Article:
Between PlayStation Plus Premium, Xbox Game Pass, and free Epic Games Store giveaways, it’s hard to remember a world where gamers had to stump up cash for every game they played. But back in 2015, this was still largely the case. While the free-to-play market was beginning to take off, the majority of mainstream console and PC games still required an up-front purchase to play. That is until Rocket League came along.
PlayStation Plus was in its infancy when Psyonix’s quirky vehicular sports game landed on the service. Developed as a follow-up to the failed PS3 project Supersonic Acrobatic Rocket-Powered Battle-Cars, Rocket League was designed to be nothing more than raucous fun, albeit with a vital competitive element.
No fanfare accompanied the launch, but it didn’t take long for gamers and the press to realise that something special had just happened. The game’s concept was almost comically simple – football with cars – and in a new console generation with few huge releases, gamers were willing to give it a punt. With the barrier to entry low, gamers began to download the game in their thousands and with it being multiplayer-based, getting their friends to download it too.
The press also heaped praise on Rocket League, recognising its polished gameplay, addictive unlock system, thumping soundtrack, and vibrant visuals. Initially launching on PS4 and PC only, it wasn’t long before ports for Linux, Xbox One, and Nintendo Switch were on the way. Playable across a variety of platforms, Rocket League was also one of the first major games to embrace cross-play, allowing players to go head-to-head across all manner of platforms (although Sony didn’t allow cross-platform play with their system until 2019).
Over time, Psyonix supported Rocket League with regular patches and content updates, in an effort to keep the games’ chaotic fun balanced and fresh. Starting with some fun match modifiers like low gravity mode and cubed balls, Rocket League’s content updates gradually grew to add themed events, new game modes, and even whole new sports. Modes resembling ice hockey and basketball were added to the delight of fans, along with a ‘Rumble’ mode that added new power-ups to existing maps.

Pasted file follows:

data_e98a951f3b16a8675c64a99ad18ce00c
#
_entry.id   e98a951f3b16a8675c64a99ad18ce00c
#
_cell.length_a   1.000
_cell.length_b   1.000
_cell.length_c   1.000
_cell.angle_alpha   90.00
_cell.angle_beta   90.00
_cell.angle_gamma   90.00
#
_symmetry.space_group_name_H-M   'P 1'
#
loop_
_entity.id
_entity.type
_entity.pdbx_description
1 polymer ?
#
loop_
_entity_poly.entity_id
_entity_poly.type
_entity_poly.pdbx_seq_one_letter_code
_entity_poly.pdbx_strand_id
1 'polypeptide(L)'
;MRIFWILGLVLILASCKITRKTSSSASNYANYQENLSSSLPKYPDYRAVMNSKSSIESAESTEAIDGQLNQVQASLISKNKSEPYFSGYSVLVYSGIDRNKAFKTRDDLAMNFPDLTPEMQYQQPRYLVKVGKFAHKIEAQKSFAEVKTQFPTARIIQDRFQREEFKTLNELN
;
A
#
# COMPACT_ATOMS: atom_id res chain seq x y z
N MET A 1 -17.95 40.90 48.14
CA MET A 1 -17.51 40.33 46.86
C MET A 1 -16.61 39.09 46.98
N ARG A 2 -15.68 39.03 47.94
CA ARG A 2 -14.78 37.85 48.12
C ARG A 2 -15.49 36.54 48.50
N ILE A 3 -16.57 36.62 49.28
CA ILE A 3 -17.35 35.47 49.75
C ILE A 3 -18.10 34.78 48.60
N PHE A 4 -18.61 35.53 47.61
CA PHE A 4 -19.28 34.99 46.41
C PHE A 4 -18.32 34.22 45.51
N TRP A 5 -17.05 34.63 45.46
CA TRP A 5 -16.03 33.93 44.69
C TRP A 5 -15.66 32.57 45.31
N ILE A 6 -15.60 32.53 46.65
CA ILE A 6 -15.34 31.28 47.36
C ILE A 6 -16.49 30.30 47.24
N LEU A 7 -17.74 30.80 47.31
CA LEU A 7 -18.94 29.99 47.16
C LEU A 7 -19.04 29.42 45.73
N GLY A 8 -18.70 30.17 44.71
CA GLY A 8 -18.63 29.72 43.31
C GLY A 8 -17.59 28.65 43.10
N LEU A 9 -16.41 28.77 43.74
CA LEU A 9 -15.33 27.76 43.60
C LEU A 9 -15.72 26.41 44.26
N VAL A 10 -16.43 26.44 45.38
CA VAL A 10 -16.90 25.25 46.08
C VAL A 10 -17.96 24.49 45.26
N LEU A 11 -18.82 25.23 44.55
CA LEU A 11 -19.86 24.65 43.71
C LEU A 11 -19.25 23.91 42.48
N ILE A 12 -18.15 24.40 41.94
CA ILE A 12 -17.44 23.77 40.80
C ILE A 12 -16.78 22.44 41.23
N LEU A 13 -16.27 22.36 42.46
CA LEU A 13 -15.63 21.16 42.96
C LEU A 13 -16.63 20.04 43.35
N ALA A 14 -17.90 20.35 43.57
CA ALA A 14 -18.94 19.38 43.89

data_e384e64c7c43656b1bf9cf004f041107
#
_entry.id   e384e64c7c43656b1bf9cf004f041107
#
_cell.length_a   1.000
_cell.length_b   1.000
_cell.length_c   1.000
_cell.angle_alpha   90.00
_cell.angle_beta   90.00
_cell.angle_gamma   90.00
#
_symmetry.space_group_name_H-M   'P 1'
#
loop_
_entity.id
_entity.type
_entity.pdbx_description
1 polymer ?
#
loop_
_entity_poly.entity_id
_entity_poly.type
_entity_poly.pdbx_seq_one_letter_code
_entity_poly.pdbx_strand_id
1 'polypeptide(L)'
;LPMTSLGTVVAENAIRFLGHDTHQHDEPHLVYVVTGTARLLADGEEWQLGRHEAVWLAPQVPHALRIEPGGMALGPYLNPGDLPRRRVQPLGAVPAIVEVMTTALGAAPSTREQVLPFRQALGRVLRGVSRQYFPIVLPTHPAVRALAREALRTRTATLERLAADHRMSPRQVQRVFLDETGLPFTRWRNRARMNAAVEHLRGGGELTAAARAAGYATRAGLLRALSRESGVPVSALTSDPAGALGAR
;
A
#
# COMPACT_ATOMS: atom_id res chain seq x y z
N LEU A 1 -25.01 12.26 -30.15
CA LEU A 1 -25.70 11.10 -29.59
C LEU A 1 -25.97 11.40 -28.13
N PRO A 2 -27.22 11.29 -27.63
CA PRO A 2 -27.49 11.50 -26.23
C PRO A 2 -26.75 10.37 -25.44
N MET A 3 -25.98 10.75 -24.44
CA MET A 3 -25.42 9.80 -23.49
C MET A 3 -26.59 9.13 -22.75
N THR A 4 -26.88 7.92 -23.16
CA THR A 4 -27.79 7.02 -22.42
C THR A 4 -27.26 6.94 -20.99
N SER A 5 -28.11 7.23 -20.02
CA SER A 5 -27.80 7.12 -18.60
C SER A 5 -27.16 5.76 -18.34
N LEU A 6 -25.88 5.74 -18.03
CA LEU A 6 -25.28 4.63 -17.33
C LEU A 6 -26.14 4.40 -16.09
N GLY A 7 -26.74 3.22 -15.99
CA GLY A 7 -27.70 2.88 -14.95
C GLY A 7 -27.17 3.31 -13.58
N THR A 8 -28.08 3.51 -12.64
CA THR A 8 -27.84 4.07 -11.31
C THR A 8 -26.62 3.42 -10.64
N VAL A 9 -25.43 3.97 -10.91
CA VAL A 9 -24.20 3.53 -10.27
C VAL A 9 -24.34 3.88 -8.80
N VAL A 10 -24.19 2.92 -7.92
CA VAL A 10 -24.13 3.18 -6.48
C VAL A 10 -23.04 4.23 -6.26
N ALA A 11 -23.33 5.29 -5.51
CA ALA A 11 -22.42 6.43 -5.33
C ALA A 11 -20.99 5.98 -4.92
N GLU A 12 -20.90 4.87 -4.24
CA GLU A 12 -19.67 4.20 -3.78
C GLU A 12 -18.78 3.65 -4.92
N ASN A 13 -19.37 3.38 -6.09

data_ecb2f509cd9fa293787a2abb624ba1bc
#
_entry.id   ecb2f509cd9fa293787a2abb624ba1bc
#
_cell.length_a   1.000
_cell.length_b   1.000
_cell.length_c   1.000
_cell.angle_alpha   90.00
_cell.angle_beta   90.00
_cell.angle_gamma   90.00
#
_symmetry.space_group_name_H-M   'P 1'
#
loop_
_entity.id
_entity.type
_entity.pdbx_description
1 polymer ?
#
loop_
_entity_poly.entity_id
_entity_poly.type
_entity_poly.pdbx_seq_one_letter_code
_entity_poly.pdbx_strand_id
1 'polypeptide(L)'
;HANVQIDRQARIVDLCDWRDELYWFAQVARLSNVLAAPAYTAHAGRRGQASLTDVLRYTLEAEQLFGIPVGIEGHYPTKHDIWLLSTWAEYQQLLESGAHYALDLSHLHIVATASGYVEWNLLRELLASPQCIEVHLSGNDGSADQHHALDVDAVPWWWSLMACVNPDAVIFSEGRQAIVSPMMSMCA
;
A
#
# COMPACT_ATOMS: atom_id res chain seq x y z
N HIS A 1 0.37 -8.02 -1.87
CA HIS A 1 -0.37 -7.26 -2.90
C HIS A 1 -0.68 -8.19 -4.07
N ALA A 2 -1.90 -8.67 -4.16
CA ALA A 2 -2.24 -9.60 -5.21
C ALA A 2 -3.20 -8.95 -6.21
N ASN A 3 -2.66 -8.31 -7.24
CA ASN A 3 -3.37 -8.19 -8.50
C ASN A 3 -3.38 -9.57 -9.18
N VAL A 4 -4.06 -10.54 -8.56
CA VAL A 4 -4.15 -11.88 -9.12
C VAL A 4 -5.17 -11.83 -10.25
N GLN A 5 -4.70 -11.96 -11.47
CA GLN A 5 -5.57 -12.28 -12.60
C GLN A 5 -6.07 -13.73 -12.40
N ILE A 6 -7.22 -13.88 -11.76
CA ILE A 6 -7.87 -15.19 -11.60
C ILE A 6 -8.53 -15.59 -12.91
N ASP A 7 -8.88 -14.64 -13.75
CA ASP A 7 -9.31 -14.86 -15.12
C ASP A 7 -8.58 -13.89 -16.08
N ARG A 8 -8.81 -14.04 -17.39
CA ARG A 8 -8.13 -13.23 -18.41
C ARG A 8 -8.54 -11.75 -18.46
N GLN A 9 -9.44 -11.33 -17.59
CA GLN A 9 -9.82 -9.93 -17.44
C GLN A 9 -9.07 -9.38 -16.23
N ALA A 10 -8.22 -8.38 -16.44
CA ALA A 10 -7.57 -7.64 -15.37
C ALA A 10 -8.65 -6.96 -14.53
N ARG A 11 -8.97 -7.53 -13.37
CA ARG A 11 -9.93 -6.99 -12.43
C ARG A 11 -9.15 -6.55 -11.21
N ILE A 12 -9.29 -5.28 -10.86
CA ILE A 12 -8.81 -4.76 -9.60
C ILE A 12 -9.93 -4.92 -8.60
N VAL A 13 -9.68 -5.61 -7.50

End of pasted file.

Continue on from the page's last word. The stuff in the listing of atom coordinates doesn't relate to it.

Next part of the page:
Recognising the game’s popularity, several cross-media franchises partnered with Psyonix for in-game collaborations. Partners included the likes of The Fast and Furious, Rick and Morty, Jurassic World, the NBA, Stranger Things, and many more.
In September 2020, Psyonix fully embraced a new business model, making Rocket League officially free-to-play. While the game had been available for subscription services like PS Plus and Game Pass, this marked the first time that players on any platform could play Rocket League without any kind of third-party subscription.
To assist with the transition, Psyonix added cross-platform progression, making players’ cosmetic items, accolades, and rewards available across any platform they choose to play on. Players who had previously purchased the game were rewarded with ‘Legacy’ status, and got some bonus items in their inventory.
Naturally, the shift to free-to-play attracted an even larger audience to Rocket League, seeing player numbers increase rapidly. Two years on from this significant transition and Rocket League has never been stronger. Who knows what the future will hold for this staple title, but it’s a safe bet that Psyonix will continue to support it with new content and updates long into the future.
Due to the competitive nature of Rocket League, it only made sense for an esports scene to grow around the game. Seeing its popularity on streaming platforms like Twitch, Psyonix announced the Rocket League Championship Series in March 2016, with a $55,000 prize pool up for grabs.
Following the success of this tournament, Rocket League esports picked up steam, with several other competitive events springing up at gaming conventions and community events. Organisations like ESL and Major League Gaming quickly threw their support behind the scene, organising events both in and out of the US – it was even included at the Commonwealth Games in 2022. Now, Rocket League boasts a thriving esports community around the world.
And with Rocket League going free, the esports scene continues to grow. With this new influx of players, there’s never been a better time to get involved. If you want to compete at the highest levels of Rocket League, why not try the TRN Rocket League stat tracker available via Overwolf? This handy tool allows you to see which areas of your gameplay need improvement and how you stack up against the competition.
Using this app, you can check all of your Rocket League stats to see which areas of your gameplay need the most improvement. While you’re there you can also compare your performance to the top pros, with constantly updated performance leaderboards. It’s just one of many useful tools enabled by the Overwolf platform, that allows you access to mods and add-ons to your favourite games. Download Overwolf today to see its full range of gaming tools and apps.